Josef Velebný (centre) with New Zealand designer George Taylor (left), his colleague John Catchpole and their “baby”: the TREKKA SUV.

The first two prototypes were tested in spring 1966, and limited-series manufacture of the TREKKA began on December 2 that year, running until 1972. The TREKKA inspired others to follow suit. The baton was first taken up by the general importer of ŠKODA cars to Pakistan. Velebný and his team built the first prototype, known as the SKOPAK (ŠKODA Pakistan), which went into limited-series production in May 1970. As well as simple two-seater pickups with no doors and nothing but a strap to stop the occupants from falling out, a flat truck with fold-down side panels, a taxi and even a special airport modification for driver and five passengers were made. In Istanbul Josef Velebný built the spacious Š 1202 Kamyonetleri for the Turkish market. His final mission abroad was in Costa Rica in 1977, where he helped launch the assembly of ŠKODA 120 L.

A binding tradition

The saying about the apple that doesn’t fall far from the tree is exemplified by Josef Velebný’s sons. Dušan Velebný (*1939) developed engines for racing cars and later headed the testing centre of the Czech carmaker’s Research and Development Institute. His brother Milan Velebný (*1937) mainly developed engines for ŠKODA racing cars, e.g. for Formula 3 or the immortal ŠKODA 130 RS.

Josef’s grandson Michal, the son of the head of the company’s testing centre Dušan Velebný, is the coordinator of the ŠKODA Museum restorers’ workshops. Here he sits behind the wheel of a SUPERB 3000 OHV limousine (1939).

The career of Josef’s grandson Michal Velebný (*1964) is also symbolic. He works as the coordinator of the ŠKODA Museum’s restorers’ workshop, and lovers of historic ŠKODA cars from all over the world turn to him for advice and assistance. One glorious example of his work was the renovation of the unique ŠKODA VOS, originally a gift from the Czechoslovak government to Mao Zedong and now displayed in a museum in Beijing. Michal Velebný is also an acclaimed expert in the history of Czech motor sport.

ŠKODA - a family affair

Zdeněk Vrchlavský
chief controller

Having taken an apprenticeship as a panel beater he joined the ŠKODA pressing shop. After his military service he took part in the construction of the Spartak model. In 1961 he was given the chance of taking evening classes at technical college. From then on, he worked as the welding shop work controller. “Our main job was to dispatch repairmen to various locations in the event of breakdowns. Later I moved to the main control centre, where we worked 24-hour shifts.” He met his wife at ŠKODA, and his son-in-law, mother-in-law and other relatives also work there. Today his grandson works in Assembly Logistics, so there is a close link between their jobs. “He often tells me he meets people at work who remember me.”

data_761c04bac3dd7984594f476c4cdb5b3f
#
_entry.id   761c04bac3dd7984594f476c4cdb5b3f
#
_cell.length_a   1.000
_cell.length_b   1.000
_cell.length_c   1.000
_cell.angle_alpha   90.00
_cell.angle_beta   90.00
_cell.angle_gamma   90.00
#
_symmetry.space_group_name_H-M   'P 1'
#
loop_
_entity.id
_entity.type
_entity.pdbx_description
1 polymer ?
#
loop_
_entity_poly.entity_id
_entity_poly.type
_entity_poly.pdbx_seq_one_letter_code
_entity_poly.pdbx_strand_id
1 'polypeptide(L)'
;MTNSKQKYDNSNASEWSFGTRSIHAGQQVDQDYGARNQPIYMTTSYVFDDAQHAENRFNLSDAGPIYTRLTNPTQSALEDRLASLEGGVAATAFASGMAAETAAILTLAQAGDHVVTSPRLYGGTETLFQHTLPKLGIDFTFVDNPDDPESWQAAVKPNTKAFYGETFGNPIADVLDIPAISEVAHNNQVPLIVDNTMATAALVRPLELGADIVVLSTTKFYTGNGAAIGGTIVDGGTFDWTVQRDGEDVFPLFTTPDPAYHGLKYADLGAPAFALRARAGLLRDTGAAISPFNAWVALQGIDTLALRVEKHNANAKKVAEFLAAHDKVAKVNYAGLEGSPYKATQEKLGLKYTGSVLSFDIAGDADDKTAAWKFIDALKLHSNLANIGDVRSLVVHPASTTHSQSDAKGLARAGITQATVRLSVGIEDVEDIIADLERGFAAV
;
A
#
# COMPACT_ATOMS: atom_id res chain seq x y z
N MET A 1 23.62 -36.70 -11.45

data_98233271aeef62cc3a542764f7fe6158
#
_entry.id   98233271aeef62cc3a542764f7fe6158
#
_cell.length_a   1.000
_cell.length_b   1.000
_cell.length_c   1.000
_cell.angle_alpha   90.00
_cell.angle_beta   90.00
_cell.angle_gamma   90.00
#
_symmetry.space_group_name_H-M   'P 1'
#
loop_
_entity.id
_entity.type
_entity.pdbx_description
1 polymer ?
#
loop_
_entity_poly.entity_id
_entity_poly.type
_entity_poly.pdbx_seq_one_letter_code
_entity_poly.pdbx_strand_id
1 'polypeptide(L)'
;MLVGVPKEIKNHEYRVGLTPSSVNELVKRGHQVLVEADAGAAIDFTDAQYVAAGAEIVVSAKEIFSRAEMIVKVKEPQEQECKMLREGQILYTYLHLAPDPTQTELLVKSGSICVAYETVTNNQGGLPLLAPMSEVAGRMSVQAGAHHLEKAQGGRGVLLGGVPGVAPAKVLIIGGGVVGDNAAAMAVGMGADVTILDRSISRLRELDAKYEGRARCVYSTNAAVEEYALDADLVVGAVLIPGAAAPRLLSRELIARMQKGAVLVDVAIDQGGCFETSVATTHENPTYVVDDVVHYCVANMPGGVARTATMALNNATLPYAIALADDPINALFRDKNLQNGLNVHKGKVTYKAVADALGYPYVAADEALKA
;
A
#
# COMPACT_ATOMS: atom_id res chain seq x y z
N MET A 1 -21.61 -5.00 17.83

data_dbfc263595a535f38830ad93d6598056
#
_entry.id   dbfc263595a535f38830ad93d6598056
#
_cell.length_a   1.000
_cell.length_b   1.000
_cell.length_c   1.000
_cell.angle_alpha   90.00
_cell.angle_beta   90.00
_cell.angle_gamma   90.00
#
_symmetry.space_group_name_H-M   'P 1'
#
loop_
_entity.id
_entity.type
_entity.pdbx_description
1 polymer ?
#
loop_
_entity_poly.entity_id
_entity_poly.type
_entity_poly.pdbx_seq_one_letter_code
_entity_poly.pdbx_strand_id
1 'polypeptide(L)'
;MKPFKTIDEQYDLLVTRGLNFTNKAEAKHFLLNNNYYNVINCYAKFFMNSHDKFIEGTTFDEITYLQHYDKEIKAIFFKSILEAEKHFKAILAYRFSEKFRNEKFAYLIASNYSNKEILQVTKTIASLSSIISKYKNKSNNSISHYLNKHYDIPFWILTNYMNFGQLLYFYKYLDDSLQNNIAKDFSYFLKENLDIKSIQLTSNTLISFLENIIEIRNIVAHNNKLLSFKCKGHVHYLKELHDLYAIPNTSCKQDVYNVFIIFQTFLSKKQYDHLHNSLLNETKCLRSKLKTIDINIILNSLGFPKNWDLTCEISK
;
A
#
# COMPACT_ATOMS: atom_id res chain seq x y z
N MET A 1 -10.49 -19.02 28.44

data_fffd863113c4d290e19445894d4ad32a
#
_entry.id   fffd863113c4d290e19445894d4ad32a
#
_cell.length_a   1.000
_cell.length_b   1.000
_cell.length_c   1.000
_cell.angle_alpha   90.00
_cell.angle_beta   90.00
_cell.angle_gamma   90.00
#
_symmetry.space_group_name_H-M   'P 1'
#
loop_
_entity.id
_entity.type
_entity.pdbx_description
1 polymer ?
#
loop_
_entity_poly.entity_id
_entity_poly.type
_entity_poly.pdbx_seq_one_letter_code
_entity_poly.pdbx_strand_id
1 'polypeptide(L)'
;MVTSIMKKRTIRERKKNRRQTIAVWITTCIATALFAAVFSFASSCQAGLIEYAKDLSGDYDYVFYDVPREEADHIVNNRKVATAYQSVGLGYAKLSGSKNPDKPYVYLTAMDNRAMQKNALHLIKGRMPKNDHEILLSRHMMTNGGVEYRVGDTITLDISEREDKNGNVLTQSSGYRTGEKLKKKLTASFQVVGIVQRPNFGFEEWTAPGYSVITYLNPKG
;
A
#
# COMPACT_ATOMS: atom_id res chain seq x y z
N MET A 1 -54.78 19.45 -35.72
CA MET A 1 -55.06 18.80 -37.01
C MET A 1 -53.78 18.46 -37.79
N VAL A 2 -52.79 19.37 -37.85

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Karel Žďánský
interiors, purchasing

His father worked at ŠKODA, his uncle, aunt, cousins and two daughters work or have worked there, and he himself has spent more than a quarter of a century with the Czech carmaker. He is mainly in charge of steering wheel purchasing and today also airbags. “Gradually there were more and more versions for passengers, airbags for the head, the elbow, front sides and in the back as well. The latest innovation we’re working on is a central airbag between the driver and front passenger.”

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Roman Hloušek
strategic product planning, market research

“My family’s history is closely tied to ŠKODA: my great-grandfather joined the firm in 1925,” says Roman, explaining the long tradition his other great-grandfather, parents and other relatives are all involved in. Roman is a member of the market research team today. “Advertising has a big impact on shaping customers’ relationship with the brand, its image and generally the success of its products. The modern age has vastly enlarged the spectrum of channels that can be used to talk to loyal and potential customers – e.g. online video platforms, social networks and influencers.”

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Tomáš Rytíř
virtual techniques

He has worked at ŠKODA since 1991, following in the footsteps of both his parents and his grandfather. “It’s no wonder I was drawn to ŠKODA from a young age.” Tomáš started out in Technical Development and then spent ten years in the Tool Shop after his military service. As a constructor he first worked at a drawing board before gradually switching to digital technologies. “Virtual reality tools help speed up and improve the car development process. Our work shapes the model from the first conceptual stages and digital data control to the completion of mass production.”

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Jan Solnička
vehicle manufacture

“I started out in the same position as my grandfather,” says the assembly worker who can also take inspiration from other ŠKODA employees in his family, like his father and uncle. “My career at ŠKODA shows how much the opportunities for career and personal growth have grown. I first worked on powertrain assembly. Then I retrained as a car mechanic. That kind of switch was not usual in my grandfather’s day,” says Jan, adding that his work is made easier than his ancestors’ by various kinds of handling machinery and automated nut tighteners.